Penalty notices


On-the-spot fines
(also called penalty notices or penalty infringement notices)

Different on-the-spot fines apply depending on the litter involved and the circumstances of the case:

  • littering with a small item — $60
  • littering with unlit cigarette or extinguished cigarette butt (excluding littering from a vehicle) – $60
  • littering with lit cigarette butt (excluding littering from a vehicle)— $200
  • littering from vehicle (any type of litter) — $200 individuals/$400 corporations
  • general littering (excluding cigarettes and littering from a vehicle) — $200 individuals/$400 corporations
  • aggravated littering — $375 individuals/$750 corporations
  • depositing advertising material in place or on vehicle — $200 individuals/$400 corporations
  • causing or asking person to deposit advertising material contrary to Act — $200 individuals/$400 corporations.

Court hearings

The maximum penalties if proceedings are taken in court are:

  • littering (including littering from vehicles) — $1100 individuals or corporations
  • aggravated littering — $3,300 individuals/$5,500 corporations
  • depositing advertising material illegally — $550 individuals or corporations;
  • causing someone to deposit advertising material illegally — $770 individuals/$3300 corporations.

Who can give out fines for littering?

Many government agencies have powers to enforce the litter laws and issue litter fines:

  • all 174 local councils
  • National Parks and Wildlife Service
  • Olympic Coordination Authority
  • Waterways Authority
  • Ports Corporations
  • NSW Police Force
  • Darling Harbour Authority & Sydney Harbour Foreshore Authority
  • Centennial & Moore Park Trust
  • Bicentennial Park Trust
  • Sydney Catchment Authority
  • Parramatta Stadium Trust
  • Royal Botanic Gardens
  • Marine Park Authority
  • Department of Fisheries
  • NSW Environment Protection Authority
  • Forestry Commission
  • Universities
  • Western Lands Commission
  • Lord Howe Island Board

When should penalty notices be issued

Minor one-off breaches

Penalty notices are issued for minor breaches. They allow the person served with the notice to pay a fine rather than have the alleged offence dealt with in court.

Penalty notices primarily deal with one-off breaches that can be remedied easily. They are not appropriate in ongoing situations, where further investigation is needed to determine the nature of the problem and to develop a long-term solution.

Multiple breaches

It not appropriate to issue simultaneous or successive penalty notices for multiple breaches of the litter laws. In these cases there is obviously a continuing environmental or compliance problem, even though each breach in itself may be comparatively minor. These problems need to be dealt with by issuing an appropriate notice, or through court proceedings. This should ensure that the appropriate directions or orders can be made and enforced.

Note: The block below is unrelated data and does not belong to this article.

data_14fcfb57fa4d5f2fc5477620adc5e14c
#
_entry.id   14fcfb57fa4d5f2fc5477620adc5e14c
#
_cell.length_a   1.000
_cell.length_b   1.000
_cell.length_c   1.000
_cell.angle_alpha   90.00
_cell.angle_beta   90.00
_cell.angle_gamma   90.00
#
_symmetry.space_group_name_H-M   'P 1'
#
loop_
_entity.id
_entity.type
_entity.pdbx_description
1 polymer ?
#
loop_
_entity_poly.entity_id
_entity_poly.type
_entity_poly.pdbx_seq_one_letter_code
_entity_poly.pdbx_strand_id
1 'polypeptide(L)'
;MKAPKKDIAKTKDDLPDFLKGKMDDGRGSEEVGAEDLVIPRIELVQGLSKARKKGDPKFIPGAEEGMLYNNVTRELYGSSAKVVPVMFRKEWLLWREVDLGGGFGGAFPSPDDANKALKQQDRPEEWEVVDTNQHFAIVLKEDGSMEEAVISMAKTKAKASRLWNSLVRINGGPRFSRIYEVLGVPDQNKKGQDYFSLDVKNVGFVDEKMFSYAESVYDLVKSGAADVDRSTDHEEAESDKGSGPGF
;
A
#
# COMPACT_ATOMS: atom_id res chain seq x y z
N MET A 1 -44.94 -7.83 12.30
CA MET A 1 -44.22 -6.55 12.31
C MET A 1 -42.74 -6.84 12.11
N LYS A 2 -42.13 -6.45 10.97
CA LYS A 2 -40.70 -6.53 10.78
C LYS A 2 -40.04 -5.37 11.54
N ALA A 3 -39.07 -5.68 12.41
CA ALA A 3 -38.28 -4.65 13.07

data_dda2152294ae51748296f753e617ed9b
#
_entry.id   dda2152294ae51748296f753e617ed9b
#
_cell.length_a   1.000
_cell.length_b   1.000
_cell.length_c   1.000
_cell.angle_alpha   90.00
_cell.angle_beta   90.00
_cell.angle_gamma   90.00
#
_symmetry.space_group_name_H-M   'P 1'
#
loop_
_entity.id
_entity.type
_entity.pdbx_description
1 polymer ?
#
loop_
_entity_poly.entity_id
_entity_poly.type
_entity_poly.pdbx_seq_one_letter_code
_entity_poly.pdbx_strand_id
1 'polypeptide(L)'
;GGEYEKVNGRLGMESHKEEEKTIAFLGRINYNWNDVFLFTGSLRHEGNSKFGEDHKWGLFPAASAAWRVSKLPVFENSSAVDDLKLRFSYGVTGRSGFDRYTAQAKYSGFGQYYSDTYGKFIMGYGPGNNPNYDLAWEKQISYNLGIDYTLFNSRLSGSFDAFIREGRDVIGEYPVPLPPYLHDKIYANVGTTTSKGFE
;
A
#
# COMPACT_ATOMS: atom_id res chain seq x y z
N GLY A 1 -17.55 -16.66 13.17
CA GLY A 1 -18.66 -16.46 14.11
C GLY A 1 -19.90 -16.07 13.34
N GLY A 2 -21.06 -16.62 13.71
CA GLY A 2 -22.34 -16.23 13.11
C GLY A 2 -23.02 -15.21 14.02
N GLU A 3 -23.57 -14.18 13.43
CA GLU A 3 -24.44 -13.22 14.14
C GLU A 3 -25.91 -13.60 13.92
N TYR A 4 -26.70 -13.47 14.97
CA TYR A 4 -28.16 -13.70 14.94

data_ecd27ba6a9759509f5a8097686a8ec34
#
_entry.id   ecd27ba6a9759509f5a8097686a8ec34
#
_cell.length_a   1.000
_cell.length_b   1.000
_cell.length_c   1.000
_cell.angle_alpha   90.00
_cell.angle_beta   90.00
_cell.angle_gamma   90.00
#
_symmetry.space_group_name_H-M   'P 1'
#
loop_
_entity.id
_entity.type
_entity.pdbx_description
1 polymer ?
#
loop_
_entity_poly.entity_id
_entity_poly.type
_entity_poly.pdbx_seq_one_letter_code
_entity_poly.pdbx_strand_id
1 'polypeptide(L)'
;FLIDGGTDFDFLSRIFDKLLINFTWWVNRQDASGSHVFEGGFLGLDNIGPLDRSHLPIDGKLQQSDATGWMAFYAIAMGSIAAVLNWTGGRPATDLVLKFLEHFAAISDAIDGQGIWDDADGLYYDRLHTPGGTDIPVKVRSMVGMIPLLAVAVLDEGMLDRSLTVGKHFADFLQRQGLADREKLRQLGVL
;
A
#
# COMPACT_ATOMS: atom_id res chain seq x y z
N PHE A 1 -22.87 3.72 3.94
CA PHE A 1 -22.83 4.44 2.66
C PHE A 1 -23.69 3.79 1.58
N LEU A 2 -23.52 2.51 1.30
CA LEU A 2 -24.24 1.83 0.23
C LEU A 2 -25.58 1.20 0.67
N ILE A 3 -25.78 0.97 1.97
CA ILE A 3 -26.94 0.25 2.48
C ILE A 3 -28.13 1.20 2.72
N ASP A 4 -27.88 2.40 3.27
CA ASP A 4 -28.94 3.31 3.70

No more than two penalty notices should be issued simultaneously or successively, unless the matter has been approved by a senior officer of the regulatory authority.

Time frame

There is no specific time frame set out in the POEO Act within which penalty notices have to be issued. However, since the penalty notice may be the first notice that a person receives about the alleged breach, they should receive it soon enough to allow them to recall the events, so they can make an informed decision about whether to defend the matter in court. To be fair the penalty notice should be issued within 14 days of the alleged breach.

Other authorities involved

It would be inappropriate for a regulatory authority to issue a penalty notice in a situation where another authority was already involved in the matter.

Summary: when is it appropriate to issue a penalty notice?

Penalty notices are appropriate when:

  • the breach is minor
  • the facts appear obvious
  • the breach is a one-off situation that can be remedied easily
  • issuing a penalty notice is likely to be a viable deterrent.

Summary: when is it not appropriate to issue a penalty notice?

It is not appropriate to issue a penalty notice when:

  • the breach is ongoing and not within the alleged offender’s capacity to remedy quickly
  • the penalty prescribed on the notice would be inadequate for the severity of the offence committed
  • the extent of harm to the environment cannot be assessed immediately
  • the evidence is controversial or insufficient, so that if a court heard the matter it would be unlikely to convict
  • a period of substantially more than 14 days has elapsed since the alleged breach